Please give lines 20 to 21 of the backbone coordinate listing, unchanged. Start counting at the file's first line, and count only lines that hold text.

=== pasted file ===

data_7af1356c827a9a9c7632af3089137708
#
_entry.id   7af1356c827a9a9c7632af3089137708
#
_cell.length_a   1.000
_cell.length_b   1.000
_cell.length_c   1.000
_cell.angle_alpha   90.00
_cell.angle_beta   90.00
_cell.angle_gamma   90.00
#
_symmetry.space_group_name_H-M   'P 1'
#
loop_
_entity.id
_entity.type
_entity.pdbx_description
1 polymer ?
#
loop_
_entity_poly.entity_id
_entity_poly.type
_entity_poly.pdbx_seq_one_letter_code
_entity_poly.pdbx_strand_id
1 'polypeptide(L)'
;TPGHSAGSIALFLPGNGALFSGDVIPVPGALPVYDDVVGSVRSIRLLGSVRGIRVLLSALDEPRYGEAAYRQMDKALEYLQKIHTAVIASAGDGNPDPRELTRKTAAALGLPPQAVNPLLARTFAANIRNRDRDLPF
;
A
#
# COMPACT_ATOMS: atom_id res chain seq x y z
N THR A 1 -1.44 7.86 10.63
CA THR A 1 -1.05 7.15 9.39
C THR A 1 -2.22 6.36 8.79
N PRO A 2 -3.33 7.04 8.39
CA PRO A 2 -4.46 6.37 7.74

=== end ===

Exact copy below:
loop_
_entity_poly.entity_id